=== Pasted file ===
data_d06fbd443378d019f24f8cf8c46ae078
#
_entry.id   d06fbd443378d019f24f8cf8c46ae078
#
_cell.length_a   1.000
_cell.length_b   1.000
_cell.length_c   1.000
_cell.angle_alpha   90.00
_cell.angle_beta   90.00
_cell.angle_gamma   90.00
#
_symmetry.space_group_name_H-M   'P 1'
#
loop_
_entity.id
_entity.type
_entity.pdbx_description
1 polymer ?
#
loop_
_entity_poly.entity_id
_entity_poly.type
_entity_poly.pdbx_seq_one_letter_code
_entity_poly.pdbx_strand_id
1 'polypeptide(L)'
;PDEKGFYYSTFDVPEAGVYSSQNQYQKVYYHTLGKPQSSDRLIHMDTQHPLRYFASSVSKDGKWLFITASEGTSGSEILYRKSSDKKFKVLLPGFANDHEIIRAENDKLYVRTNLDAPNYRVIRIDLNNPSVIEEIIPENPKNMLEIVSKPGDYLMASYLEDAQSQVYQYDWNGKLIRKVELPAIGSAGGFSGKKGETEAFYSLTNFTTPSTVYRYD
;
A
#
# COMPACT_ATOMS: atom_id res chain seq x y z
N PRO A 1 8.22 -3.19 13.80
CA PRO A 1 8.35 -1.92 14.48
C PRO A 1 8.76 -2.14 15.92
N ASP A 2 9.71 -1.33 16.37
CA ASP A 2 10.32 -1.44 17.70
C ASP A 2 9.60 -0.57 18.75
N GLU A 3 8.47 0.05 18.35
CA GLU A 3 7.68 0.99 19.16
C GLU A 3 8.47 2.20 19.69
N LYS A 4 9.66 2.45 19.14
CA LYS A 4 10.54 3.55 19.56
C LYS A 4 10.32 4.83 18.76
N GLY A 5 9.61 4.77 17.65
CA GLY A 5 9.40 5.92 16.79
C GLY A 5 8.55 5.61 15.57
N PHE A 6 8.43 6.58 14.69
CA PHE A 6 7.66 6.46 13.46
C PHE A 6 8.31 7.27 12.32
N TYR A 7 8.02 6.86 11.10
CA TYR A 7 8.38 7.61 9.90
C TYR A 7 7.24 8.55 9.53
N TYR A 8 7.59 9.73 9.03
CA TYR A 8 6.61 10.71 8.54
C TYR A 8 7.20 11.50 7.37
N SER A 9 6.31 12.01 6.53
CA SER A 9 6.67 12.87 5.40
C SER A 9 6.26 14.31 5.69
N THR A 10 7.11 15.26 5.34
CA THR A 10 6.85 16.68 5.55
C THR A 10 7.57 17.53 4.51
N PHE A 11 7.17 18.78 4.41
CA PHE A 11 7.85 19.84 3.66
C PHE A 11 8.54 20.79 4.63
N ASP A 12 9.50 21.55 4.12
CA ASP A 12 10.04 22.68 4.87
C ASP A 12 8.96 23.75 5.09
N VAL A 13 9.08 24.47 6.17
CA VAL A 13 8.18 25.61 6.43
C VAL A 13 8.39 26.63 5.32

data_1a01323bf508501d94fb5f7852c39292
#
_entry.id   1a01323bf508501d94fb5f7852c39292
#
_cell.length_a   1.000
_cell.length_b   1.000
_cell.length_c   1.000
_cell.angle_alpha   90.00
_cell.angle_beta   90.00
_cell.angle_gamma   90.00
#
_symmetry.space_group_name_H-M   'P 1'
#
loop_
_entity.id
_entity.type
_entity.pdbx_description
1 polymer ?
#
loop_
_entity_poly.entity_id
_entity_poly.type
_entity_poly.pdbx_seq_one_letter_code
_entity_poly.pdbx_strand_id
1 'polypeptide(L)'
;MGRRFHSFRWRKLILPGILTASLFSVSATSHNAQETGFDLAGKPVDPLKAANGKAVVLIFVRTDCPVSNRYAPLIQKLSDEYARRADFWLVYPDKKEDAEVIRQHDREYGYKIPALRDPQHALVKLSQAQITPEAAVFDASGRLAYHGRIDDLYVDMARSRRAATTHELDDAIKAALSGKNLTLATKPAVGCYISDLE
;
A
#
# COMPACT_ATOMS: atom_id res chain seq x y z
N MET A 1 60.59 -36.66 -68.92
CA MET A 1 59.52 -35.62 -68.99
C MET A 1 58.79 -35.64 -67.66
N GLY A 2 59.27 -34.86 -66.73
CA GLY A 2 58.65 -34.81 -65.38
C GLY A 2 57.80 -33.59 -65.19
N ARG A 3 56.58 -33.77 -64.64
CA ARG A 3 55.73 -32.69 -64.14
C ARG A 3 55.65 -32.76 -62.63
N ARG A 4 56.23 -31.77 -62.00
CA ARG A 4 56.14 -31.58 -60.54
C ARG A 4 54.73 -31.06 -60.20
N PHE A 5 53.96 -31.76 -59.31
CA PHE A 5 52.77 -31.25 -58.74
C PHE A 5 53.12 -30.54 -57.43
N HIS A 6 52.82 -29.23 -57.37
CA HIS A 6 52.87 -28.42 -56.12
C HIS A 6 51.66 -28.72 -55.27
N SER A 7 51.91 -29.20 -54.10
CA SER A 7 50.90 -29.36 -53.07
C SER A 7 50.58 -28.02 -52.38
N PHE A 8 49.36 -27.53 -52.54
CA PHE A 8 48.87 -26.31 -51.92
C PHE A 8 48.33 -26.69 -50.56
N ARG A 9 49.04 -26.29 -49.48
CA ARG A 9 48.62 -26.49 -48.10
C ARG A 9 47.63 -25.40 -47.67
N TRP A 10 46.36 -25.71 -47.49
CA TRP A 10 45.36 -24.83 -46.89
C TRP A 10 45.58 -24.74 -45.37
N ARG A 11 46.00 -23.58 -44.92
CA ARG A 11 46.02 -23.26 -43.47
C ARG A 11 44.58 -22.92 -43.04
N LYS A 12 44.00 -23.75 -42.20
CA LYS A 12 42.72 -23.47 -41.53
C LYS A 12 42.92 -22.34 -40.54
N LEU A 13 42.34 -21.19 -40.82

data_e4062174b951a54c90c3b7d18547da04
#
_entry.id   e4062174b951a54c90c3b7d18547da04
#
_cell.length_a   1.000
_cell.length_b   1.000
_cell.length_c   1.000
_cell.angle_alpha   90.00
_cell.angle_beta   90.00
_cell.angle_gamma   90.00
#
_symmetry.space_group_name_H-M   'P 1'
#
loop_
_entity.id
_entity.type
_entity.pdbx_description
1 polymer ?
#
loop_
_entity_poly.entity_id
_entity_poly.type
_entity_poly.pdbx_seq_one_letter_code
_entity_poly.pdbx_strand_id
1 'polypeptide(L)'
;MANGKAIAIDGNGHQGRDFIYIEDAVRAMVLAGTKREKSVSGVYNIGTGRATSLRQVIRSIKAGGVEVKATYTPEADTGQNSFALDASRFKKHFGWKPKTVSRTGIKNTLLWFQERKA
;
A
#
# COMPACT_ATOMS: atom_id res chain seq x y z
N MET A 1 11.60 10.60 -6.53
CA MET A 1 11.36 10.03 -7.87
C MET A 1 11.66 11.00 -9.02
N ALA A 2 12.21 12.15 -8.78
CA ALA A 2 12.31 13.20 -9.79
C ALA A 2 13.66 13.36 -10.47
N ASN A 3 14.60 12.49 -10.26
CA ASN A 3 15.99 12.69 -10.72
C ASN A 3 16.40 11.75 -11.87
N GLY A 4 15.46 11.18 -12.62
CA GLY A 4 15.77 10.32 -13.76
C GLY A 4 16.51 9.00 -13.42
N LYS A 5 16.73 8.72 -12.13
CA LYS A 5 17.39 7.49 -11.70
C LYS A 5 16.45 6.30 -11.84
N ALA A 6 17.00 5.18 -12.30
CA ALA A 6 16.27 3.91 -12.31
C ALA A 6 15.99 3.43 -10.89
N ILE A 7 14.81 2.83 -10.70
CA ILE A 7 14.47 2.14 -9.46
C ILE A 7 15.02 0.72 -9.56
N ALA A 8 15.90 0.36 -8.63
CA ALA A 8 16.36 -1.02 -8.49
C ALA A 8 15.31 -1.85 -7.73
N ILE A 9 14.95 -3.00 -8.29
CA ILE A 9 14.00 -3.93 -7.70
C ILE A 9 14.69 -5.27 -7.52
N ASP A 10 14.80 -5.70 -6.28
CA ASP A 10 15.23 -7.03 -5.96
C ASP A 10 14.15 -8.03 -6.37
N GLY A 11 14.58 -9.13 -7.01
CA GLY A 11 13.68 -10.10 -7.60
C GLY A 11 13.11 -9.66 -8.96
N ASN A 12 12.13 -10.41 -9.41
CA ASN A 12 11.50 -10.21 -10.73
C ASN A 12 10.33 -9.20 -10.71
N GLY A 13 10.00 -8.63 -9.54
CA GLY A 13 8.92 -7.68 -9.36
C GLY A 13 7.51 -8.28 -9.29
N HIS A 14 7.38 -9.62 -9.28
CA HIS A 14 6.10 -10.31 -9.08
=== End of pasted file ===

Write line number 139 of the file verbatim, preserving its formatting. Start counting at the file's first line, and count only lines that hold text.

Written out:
_entry.id   e4062174b951a54c90c3b7d18547da04